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Important role of indels in somatic mutations of human cancer genes

Contributed equally
BMC Medical Genetics201011:128

https://doi.org/10.1186/1471-2350-11-128

Received: 1 April 2010

Accepted: 1 September 2010

Published: 1 September 2010

Abstract

Background

Cancer is clonal proliferation that arises owing to mutations in a subset of genes that confer growth advantage. More and more cancer related genes are found to have accumulated somatic mutations. However, little has been reported about mutational patterns of insertions/deletions (indels) in these genes.

Results

We analyzed indels' abundance and distribution, the relative ratio between indels and somatic base substitutions and the association between those two forms of mutations in a large number of somatic mutations in the Catalogue of Somatic Mutations in Cancer database. We found a strong correlation between indels and base substitutions in cancer-related genes and showed that they tend to concentrate at the same locus in the coding sequences within the same samples. More importantly, a much higher proportion of indels were observed in somatic mutations, as compared to meiotic ones. Furthermore, our analysis demonstrated a great diversity of indels at some loci of cancer-related genes. Particularly in the genes with abundant mutations, the proportion of 3n indels in oncogenes is 7.9 times higher than that in tumor suppressor genes.

Conclusions

There are three distinct patterns of indel distribution in somatic mutations: high proportion, great abundance and non-random distribution. Because of the great influence of indels on gene function (e.g., the effect of frameshift mutation), these patterns indicate that indels are frequently under positive selection and can often be the 'driver mutations' in oncogenesis. Such driver forces can better explain why much less frameshift mutations are in oncogenes while much more in tumor suppressor genes, because of their different function in oncogenesis. These findings contribute to our understanding of mutational patterns and the relationship between indels and cancer.

Background

Humans are increasingly exposed to food-, water- and air-borne carcinogens, as well as specific carcinogenic agents related to their occupational settings and life-style choices [1, 2]. Indeed, cancer is responsible for more than one-fifth of all deaths worldwide [3] and can be characterized by such hallmarks as uncontrollable growth, immortality and metastasis, and induction of inflammatory microenvironment [4]. Accumulation of genetic changes can give rise to tumorigenesis in three types of genes: oncogenes, tumor-suppressor genes and stability genes [5, 6]. Cancer-related genes are those which are mutated and are causally implicated in cancer development [7]. Unlike certain other diseases which can be caused by mutations in one specific gene, human cells have many safeguards to protect itself against the lethal effects of cancer causing genetic mutations [5]. Therefore, it is the defectiveness of a subset of genes that give rise to the development of cancer [8], and many DNA changes in cancer genes can contribute to the final state of tumorigenesis. Moreover, the accumulation of somatic mutations in oncogenes and tumor suppressor genes is thought to play a critical role in cancer development and leads to the multi-step conversion of normal cells to a malignant state [911].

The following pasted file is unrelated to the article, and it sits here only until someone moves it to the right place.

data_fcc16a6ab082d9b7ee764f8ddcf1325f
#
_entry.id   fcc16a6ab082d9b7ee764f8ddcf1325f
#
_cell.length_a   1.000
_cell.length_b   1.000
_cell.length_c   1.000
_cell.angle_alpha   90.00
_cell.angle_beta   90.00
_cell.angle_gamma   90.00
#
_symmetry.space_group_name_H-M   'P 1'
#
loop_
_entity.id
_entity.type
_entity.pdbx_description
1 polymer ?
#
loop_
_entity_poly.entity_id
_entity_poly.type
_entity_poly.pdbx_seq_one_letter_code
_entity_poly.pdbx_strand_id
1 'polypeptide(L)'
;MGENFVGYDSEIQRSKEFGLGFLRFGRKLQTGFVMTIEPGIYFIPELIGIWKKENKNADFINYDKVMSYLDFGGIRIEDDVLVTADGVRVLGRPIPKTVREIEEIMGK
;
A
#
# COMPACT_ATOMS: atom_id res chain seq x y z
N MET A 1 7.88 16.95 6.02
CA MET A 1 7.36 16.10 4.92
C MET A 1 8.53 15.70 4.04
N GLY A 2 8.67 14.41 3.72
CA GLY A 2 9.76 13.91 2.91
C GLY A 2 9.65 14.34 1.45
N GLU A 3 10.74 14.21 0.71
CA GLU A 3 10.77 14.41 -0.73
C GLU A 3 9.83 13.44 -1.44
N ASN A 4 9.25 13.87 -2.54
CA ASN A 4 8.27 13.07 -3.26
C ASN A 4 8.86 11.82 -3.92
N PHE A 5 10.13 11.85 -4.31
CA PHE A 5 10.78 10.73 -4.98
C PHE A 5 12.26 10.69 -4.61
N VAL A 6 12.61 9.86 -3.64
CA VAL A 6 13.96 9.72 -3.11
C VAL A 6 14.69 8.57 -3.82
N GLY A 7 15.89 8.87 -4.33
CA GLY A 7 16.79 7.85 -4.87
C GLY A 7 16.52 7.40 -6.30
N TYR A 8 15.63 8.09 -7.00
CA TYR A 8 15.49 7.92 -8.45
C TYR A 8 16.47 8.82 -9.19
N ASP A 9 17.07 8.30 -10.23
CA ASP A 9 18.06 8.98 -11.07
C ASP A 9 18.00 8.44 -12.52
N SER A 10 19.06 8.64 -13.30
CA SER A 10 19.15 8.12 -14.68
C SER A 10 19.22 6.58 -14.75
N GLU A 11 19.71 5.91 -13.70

All cancers arise from the DNA sequence changes of the cellular genomes. However, not all changes directly lead to the development of cancer; instead, cancer is caused by a series of genetic alterations accumulated in the key tumor-suppressor genes and oncogenes [6, 12]. A large number of cancer genes have been identified through decades of studies, and the pace will be raised with the coming of new revolutionary sequencing technologies. The Catalog of Somatic Mutations in Cancer (COSMIC database), a large-scale database founded by the Wellcome Trust Sanger Institute, is designed mainly to store and catalog somatic mutation information with regard to human cancers. A vast amount of published somatic mutations involved in cancer genes has been gathered in the COSMIC database [13]. The mutated genes are always oncogenes and tumor suppressors that are involved in the generic processes of cell-cycle control, signal transduction, and stress responses [8]. COSMIC was initiated in 2004 and presently is the most comprehensive resource for information on somatic mutations in human cancers, providing over 50,000 mutations in almost 4800 cancer genes for investigation [13, 14]. The data can also be queried by sample, which allows us to analyze different mutations occurring within the same genome.

The most commonly observed somatic mutation in cancer-related genes includes base substitution and insertion/deletion (indel) [7, 15]. In COSMIC, most of the mutations are in these two forms. Previous reports observed a co-variation of base substitutions and indels [1620] as well as their non-random distribution which generate mutation hotspots in certain human disease loci [2123]. Recently, the nucleotide substitution rate was found to be significantly elevated surrounding indels and correlated with both indel size and abundance [24], suggesting an important role played by indels as well in the mutations of cancer-related genes. To test this hypothesis, we investigated the distribution and abundance of both indels and somatic base substitutions. We found that the indel-centered distribution of base substitution is a general pattern and that indels are particularly abundant in somatic mutations of cancer-related genes. Our finding may shed light on the mechanisms of how cancer-related mutations arise and provide further evidence for future directions of study on such mechanisms.